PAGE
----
2. Personnel. A description of each person who will be active in the day-to-day business of the applicant also is required. This should include his or her prior experience including any securities industry experience, any disciplinary history, terminations from other brokerage firms, litigation and arbitration involving customers, and a description of the person's other experiences that qualify him or her. FINRA staff often confirms a person's securities industry experience by contacting the person's former employer(s).
  3. Bank and Clearing Agreements. If the firm will clear on a fully disclosed basis through another firm, a copy of the proposed fully disclosed clearing agreement must be provided. If the firm will self-clear some or all of its trades, a description of how this will be done and how the firm will comply with SEC Rule 15c3-3 must be included. If the firm will not handle customer money or securities and will not clear through a broker-dealer on a fully disclosed basis, a bank account established under Rule 15c3-3(k)(2)(i) must be established and proof of its existence included in the membership application.
  4. Nature and Source of Capital. If all the required capital will be infused up front, a statement to that effect is necessary. If the business plan or other considerations (e.g., self-clearing, anticipated business growth, or losses reflected in the business plan) imply the need for future capital infusions, a description of the probable sources and amounts of additional capital and its type (subordinated debt, subordinated accounts, equity issuances or keepwell agreement) should be included. Where capital is or will be supplied by individuals or closely held companies, FINRA frequently asks for their bank statements reflecting the sources for such capital contributions and the cancelled checks for the contributions.
  5. Description of Recordkeeping System. A brief description of the manual of accounts that the firm will maintain and how it will be maintained is called for.
  6. Organization Structure. A brief description of the firm's organizational structure all the way up to the ultimately controlling shareholder(s) should be included. This includes a chain of command.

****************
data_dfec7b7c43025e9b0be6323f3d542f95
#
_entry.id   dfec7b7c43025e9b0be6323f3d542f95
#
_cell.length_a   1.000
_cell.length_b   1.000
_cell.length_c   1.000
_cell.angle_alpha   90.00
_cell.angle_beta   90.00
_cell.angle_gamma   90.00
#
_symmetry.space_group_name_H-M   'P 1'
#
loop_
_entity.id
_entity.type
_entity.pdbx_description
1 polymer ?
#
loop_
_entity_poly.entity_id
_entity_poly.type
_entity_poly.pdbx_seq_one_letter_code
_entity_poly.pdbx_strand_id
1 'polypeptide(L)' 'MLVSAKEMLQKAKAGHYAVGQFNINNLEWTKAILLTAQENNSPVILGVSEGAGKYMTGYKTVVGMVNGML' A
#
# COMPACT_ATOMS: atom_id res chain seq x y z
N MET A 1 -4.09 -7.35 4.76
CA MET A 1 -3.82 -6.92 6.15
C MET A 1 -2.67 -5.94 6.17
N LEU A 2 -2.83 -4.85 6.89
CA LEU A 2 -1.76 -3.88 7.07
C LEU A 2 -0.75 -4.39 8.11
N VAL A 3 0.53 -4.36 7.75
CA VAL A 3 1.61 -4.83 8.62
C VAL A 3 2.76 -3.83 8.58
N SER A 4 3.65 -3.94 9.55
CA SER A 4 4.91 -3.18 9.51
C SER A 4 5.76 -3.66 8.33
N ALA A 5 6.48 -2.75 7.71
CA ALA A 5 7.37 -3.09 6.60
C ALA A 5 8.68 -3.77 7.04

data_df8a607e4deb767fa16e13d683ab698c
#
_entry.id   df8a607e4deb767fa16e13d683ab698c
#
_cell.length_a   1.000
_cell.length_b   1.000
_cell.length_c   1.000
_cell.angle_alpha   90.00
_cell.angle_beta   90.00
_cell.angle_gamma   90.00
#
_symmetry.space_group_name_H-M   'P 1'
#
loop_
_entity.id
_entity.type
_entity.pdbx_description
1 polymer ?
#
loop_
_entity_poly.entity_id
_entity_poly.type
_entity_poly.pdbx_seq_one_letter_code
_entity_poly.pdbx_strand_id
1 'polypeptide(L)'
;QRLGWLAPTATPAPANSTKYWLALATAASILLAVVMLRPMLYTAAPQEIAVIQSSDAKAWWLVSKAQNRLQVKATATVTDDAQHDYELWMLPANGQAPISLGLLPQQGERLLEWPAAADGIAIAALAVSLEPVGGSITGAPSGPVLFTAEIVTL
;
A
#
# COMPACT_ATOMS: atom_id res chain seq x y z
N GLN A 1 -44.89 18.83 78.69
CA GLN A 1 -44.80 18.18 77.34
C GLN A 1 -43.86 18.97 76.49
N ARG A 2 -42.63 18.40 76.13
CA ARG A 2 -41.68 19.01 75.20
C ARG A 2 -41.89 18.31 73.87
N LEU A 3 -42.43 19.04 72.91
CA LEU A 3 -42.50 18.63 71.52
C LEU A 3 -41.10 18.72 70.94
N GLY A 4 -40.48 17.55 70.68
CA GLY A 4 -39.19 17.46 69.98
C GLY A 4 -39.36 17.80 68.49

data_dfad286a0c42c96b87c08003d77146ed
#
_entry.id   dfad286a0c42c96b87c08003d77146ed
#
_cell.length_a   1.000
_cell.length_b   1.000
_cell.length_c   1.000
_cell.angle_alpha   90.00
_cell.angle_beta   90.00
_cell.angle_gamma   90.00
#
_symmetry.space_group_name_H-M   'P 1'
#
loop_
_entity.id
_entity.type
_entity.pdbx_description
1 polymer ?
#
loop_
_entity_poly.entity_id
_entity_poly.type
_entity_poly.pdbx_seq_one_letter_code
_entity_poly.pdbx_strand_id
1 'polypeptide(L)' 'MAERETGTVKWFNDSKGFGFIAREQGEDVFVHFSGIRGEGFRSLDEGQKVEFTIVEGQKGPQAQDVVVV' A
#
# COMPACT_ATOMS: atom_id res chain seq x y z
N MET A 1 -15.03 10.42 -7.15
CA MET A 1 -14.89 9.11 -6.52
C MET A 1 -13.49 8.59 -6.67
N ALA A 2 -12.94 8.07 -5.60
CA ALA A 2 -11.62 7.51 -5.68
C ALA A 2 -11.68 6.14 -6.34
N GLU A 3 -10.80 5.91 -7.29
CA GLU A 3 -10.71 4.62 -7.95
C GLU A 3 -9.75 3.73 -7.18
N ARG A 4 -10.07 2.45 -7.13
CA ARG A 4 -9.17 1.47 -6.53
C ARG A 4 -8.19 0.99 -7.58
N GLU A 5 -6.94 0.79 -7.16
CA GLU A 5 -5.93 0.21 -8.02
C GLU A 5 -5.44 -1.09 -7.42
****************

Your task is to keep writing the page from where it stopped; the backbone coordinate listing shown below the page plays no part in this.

7. Continuing Education. A description of the firm's needs assessment and the type of continuing education program for the firm element that the firm will conduct in its first year of operation and how it will conduct such program must be included in the application. A description of how the firm will monitor compliance by its registered personnel with the regulatory element of the Continuing Education Program also should be included.
  8. Financial Controls. A brief description of how the firm will exercise control over its finances and financial condition should be included.
  9. Supervisory/Principal Biographies. A biography or resume for each person who will serve as a principal needs to be included in the application. Each person's biography should show either two years' relevant experience in the areas that person will supervise, or one year's direct supervisory experience.
  10. WebCRD Entitlement Request. FINRA requires completed forms identifying the people who are authorized to file electronically with CRD, amendments to the firm's Form BD, Form BR, Forms U4 andU5 and amendments thereto for registered personnel, and the FOCUS Report of financial condition.

G. Post Application Processing.

  1. Additional Requests. After the membership application is submitted, it is typical for the FINRA examiner to request additional information or documents. Applicants have 30 days from receipt of a request to reply. It is not uncommon to receive more than one request.
  2. Membership Interview. After the application has been processed, the principals of the firm will be called in for a membership interview at the District Office. The interview usually covers: (i) a review of the applicant's proposed business and how it will operate; (ii) introduction of the District Office personnel who will oversee the applicant's reports and supervise inspections of the firm; and (iii) a chance for the applicant's personnel to ask any questions they may have. FINRA may ask for additional information and documents based upon the interview or renew requests that are outstanding.
  3. Membership Agreement. The final step in the process is the execution by the applicant of a Membership Agreement. The Agreement includes: (i) a description of the applicant's proposed business; (ii) the number of registered persons the applicant will have; (iii) where the applicant will conduct its business; (iv) an agreement to comply with the federal securities law and FINRA's rules; and (v) an agreement to pay FINRA's dues, fees, and assessments.